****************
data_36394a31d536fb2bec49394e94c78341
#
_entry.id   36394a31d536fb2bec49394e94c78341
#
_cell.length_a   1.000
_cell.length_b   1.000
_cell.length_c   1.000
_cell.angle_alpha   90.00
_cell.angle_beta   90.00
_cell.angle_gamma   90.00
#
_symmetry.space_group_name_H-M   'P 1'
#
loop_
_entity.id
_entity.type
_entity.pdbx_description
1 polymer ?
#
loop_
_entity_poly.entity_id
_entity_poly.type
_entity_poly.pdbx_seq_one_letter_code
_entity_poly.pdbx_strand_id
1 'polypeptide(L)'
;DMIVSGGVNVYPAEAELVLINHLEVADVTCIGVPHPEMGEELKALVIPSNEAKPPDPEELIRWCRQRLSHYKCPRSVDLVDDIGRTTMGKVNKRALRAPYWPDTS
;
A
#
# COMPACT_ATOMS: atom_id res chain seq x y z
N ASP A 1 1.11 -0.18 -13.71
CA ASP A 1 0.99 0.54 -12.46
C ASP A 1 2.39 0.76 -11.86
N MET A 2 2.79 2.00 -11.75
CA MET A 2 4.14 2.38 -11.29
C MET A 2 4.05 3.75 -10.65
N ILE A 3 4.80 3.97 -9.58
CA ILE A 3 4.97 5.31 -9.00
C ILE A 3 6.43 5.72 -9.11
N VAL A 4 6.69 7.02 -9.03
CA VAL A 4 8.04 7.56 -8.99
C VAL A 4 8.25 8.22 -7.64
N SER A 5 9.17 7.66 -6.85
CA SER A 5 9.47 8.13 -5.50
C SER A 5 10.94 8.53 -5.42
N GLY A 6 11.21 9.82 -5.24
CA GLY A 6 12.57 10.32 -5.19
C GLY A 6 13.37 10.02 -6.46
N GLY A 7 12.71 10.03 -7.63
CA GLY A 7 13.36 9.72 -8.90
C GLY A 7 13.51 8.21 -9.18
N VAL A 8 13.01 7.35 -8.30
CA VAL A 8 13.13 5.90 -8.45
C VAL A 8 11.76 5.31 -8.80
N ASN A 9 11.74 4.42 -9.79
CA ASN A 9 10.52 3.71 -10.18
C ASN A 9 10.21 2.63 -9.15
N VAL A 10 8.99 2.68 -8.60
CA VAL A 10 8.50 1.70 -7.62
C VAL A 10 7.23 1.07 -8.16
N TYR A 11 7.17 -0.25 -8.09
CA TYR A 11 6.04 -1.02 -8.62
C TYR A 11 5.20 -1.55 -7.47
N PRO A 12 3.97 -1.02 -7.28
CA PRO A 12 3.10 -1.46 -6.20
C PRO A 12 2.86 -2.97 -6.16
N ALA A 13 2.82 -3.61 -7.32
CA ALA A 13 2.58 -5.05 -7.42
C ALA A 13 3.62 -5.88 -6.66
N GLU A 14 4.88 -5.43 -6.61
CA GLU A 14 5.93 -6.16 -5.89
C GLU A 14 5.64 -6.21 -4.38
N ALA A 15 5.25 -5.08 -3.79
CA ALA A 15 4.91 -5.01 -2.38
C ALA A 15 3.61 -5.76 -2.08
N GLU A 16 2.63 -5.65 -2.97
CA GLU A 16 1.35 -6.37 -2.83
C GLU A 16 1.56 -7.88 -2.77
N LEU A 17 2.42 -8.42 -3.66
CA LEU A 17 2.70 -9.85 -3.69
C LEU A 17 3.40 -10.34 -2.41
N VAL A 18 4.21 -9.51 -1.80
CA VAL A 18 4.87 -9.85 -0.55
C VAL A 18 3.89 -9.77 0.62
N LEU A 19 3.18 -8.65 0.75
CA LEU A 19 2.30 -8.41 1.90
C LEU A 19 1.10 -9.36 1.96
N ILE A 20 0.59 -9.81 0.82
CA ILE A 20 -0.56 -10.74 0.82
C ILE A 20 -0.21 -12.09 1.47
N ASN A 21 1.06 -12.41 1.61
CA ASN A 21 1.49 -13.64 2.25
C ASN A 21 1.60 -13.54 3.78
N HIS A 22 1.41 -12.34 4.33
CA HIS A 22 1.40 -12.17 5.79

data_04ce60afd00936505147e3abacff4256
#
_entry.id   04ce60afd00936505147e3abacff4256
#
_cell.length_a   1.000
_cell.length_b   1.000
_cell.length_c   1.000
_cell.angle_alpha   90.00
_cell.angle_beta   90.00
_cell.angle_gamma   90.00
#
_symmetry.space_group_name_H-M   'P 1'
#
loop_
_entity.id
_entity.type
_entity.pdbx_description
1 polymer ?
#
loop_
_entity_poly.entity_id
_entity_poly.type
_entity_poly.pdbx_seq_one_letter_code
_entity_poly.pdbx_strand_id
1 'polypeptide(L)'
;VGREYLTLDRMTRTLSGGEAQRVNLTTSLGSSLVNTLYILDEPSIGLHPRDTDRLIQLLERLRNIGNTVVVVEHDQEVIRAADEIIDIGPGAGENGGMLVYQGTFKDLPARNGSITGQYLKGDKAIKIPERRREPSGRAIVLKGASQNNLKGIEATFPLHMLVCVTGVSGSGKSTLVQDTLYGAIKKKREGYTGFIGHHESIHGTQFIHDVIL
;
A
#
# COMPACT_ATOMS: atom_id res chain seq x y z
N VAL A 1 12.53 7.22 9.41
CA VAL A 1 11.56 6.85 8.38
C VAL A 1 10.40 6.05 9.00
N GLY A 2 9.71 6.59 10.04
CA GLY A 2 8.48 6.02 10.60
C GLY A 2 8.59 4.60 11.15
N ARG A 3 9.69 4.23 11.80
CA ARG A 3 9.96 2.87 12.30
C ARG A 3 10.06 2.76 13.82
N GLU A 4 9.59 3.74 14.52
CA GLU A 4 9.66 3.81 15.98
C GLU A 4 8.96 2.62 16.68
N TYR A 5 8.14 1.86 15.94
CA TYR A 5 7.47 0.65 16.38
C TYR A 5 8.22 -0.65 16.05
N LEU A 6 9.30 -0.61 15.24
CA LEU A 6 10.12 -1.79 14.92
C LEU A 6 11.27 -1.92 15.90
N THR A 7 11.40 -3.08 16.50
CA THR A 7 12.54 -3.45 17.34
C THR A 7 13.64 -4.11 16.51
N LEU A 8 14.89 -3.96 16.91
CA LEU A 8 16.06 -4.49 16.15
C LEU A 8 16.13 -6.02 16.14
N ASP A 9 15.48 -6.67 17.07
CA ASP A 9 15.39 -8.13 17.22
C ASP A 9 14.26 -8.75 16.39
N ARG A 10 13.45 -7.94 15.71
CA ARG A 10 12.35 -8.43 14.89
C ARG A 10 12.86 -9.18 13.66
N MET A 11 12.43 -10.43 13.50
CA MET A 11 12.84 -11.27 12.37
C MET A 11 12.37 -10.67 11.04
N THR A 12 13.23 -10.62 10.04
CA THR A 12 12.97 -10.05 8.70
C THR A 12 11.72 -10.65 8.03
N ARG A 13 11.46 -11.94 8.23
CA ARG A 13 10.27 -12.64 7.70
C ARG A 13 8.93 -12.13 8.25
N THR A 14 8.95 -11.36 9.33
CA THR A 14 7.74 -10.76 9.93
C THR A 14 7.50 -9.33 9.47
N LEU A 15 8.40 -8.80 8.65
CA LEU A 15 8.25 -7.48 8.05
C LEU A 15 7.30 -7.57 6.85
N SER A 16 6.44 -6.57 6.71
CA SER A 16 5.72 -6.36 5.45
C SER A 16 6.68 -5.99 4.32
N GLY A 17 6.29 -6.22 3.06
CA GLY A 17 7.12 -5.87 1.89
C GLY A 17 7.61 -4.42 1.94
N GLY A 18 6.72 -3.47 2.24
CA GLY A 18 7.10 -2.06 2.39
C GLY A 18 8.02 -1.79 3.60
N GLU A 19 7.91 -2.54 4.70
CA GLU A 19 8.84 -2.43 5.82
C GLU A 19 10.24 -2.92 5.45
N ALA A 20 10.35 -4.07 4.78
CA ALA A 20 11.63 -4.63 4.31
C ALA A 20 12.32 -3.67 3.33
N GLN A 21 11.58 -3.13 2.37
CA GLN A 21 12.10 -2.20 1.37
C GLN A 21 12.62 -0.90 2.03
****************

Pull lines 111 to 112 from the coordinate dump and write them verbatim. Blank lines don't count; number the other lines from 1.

_entity.type
_entity.pdbx_description